I fantasized about following Edward Abbey’s famous Arches National Monument example (which may or may not have actually occurred; I’d learned to approach Abbey’s tales with a measure of skepticism) and removing each and every survey stake under the cover of darkness, tossing them into my truck bed, and dumping them in some remote Costilla County arroyo. Yet it remained a fantasy: I knew such an act would be futile and, moreover, I’d obviously be a prime suspect in their disappearance. In any event, for three months, only the survey stakes marred the acreage, and I began to wonder, hopefully, if whatever had been planned had been scrapped.
Then, it appeared not. Again one evening, the dogs and I entered the flats to find that ten-foot-wide tracks had been bladed along each of the arrayed survey stakes. Future roads? Future gas and/or electrical lines? My dread naturally returned, heightened. So I at last mustered the courage to contact the Alamosa city government in charge of zoning and learned that―Shit!―four “ranchettes” were being planned for the acreage, and I resigned myself to the fact that a playground for the dogs and a nightly cathedral of pure darkness vaulting to a luminous net of stars would soon be no more.
And yet, I rather enjoyed the broad dirt paths that had been slashed through the scrub; they made for easier walking, allowed me to concentrate more on the glamorous distances, while the wildlife still had their maze of shrubs and grasses in which to thwart the pursuing dogs.
For nine more months, there was again a puzzling lull. Then, one early May afternoon, I spotted a tractor on the flats. It was fitted with what I had previously noticed manicuring the summer roadsides in the Valley: a multi-bladed rotary mower. With the rigor and monotony of a combine in a Valley barley field, in a cloud of dust, the machinery was combing over the acreage, sloppily leveling all the shrubs, plants, and grasses in its path, frequently―and with a perverse self-destruction―striking embedded rocks with a ring and a clamor. This developer was determined. Through binoculars I could see the face of the tractor’s operator partially obscured by a respirator. High above the flats circled several large birds: red-tailed hawks waiting in anticipation for the tractor/mower to flush their terrified prey―rabbits, mice, chipmunks―into the open. Beyond depressing.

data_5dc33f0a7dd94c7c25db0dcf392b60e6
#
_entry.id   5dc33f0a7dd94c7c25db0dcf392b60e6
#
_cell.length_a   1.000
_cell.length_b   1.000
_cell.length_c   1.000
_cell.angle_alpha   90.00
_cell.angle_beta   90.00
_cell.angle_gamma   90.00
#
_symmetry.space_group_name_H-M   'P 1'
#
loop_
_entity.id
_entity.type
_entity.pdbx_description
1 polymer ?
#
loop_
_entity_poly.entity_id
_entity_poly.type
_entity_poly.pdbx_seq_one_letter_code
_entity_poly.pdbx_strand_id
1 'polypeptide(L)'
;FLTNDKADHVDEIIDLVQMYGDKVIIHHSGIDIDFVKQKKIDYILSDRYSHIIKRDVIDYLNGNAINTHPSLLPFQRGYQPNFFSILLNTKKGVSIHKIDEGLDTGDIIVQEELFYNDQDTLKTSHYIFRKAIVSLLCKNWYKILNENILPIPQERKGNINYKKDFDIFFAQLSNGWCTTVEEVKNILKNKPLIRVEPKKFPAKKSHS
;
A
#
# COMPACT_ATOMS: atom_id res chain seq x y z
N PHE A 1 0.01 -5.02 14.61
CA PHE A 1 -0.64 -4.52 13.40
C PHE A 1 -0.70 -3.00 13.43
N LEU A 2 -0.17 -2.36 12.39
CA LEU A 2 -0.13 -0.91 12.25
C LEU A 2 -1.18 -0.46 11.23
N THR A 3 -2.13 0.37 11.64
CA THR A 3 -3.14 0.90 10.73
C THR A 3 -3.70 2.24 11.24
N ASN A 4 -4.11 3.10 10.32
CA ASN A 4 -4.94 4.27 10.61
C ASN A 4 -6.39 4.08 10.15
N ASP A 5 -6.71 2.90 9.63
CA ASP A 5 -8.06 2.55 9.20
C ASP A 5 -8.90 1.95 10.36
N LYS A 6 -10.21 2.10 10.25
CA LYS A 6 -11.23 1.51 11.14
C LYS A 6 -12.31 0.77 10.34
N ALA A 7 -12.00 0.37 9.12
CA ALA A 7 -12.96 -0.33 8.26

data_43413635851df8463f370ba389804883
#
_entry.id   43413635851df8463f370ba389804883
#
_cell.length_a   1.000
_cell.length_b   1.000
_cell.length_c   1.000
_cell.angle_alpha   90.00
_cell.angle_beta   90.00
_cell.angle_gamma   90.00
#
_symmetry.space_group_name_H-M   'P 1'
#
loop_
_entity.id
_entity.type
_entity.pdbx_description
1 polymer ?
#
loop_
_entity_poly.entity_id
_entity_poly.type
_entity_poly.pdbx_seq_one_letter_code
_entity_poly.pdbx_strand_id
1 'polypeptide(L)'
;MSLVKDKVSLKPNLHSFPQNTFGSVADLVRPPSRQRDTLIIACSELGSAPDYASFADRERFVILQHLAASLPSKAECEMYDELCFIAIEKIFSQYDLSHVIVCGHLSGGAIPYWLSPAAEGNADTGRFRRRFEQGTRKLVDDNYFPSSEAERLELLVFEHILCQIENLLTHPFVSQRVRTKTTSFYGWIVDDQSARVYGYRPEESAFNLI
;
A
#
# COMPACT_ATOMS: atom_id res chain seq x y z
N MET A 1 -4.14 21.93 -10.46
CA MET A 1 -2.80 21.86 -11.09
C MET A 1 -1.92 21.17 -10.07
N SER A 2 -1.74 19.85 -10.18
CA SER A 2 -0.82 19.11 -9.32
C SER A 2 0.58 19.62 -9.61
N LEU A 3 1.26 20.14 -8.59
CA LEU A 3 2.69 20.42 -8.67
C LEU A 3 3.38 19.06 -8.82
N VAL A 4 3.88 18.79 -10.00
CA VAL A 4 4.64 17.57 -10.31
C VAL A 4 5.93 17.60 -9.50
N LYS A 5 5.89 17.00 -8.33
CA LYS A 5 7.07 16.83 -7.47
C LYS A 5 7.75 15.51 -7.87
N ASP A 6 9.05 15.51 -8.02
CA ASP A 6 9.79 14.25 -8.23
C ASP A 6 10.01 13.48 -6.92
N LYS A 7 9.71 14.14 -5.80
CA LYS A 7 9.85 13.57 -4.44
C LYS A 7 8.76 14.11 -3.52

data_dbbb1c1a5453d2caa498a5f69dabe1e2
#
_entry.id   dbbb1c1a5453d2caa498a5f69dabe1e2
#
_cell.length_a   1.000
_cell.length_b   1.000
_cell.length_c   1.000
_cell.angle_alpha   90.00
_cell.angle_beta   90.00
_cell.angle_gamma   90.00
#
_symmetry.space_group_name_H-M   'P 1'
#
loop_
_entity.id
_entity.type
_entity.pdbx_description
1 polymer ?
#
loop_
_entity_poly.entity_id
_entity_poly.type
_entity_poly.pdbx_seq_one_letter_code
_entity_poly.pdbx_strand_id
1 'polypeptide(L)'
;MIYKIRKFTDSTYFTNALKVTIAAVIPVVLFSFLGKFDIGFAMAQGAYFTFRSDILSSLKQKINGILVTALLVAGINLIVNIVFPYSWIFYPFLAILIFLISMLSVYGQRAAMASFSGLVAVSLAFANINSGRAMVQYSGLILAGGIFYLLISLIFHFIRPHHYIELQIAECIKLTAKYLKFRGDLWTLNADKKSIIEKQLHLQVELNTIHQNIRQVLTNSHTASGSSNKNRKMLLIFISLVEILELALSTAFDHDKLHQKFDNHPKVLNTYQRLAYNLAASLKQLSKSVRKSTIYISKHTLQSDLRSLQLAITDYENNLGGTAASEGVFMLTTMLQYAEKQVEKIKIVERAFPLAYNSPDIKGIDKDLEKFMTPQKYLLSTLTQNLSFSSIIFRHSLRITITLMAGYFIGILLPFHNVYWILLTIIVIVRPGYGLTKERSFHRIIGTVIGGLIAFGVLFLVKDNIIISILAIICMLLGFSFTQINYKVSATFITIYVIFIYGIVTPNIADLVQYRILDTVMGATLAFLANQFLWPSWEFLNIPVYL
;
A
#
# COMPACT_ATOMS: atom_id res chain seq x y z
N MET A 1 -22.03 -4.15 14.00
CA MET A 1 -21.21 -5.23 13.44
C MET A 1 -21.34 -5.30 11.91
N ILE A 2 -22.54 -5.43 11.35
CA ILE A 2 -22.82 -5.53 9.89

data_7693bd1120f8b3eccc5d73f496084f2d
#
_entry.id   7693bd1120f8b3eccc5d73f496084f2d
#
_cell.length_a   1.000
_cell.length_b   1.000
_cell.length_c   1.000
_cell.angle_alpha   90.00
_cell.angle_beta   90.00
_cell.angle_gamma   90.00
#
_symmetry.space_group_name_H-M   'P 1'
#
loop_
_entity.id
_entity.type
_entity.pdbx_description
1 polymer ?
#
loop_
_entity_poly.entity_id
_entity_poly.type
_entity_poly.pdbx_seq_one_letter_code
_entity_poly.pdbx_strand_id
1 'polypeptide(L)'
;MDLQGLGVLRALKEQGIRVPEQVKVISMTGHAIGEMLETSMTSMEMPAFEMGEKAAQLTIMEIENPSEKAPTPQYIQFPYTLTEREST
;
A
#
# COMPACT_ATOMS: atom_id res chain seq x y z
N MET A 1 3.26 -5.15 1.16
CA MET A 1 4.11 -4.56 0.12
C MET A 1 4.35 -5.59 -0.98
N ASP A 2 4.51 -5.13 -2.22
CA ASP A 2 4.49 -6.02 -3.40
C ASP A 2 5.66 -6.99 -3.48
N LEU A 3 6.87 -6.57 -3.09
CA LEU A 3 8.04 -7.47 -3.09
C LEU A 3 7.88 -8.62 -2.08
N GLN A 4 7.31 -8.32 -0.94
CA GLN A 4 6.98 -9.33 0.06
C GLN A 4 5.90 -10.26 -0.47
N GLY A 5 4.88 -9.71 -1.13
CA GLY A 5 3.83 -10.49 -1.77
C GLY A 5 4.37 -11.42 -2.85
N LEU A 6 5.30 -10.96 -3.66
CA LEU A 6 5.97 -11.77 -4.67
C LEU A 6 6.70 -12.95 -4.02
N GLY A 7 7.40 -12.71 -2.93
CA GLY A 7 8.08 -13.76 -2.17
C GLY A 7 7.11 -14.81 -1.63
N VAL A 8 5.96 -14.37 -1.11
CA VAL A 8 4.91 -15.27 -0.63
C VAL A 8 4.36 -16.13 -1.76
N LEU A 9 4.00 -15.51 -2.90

After a week, the tractor disappeared, leaving some eighty butchered acres and a scatter of empty Mountain Dew cans. The dogs and I once again returned to the flats. It was a mess: the shrubbery had indeed been leveled―yet not uprooted. Thus, in the back of my mind, hope springing eternal, I knew that with sufficient rain it could return after several years to its original luxuriance. Still, what in the hell did this activity now portend? I wondered.
Meanwhile, the dogs had broad views in all directions; the fleet-footed rabbits would surely continue to outrun them, although, without the benefit of cover, they would have to run longer. And I had to admit, if I didn’t look too closely at the crudity of this coiffure, there was a certain pastoral loveliness to this landscape now clipped like a suburban lawn―that rather satisfying “wooing of earth” about which biologist René Dubos wrote.
Over the next five and a half years, the duration of our stay in the Valley, little further development occurred on the flats. A grader bladed some dirt roads. Lengths of something―communication cables or electrical lines―were buried. But not a single structure sprang up, not a single house trailer rolled in. The shrubs and grasses regenerated. The rabbits resumed flummoxing the dogs. The moon, stars, and planets shouted their presence in the night skies south of our property. And my faith that events in the Valley unfold at a wonderfully leisurely pace was maintained.
Today, 2021, a grid of a few unnamed dirt roads covers the acreage, and the acreage includes a large shed with an adjoining house, but beyond that, nothing.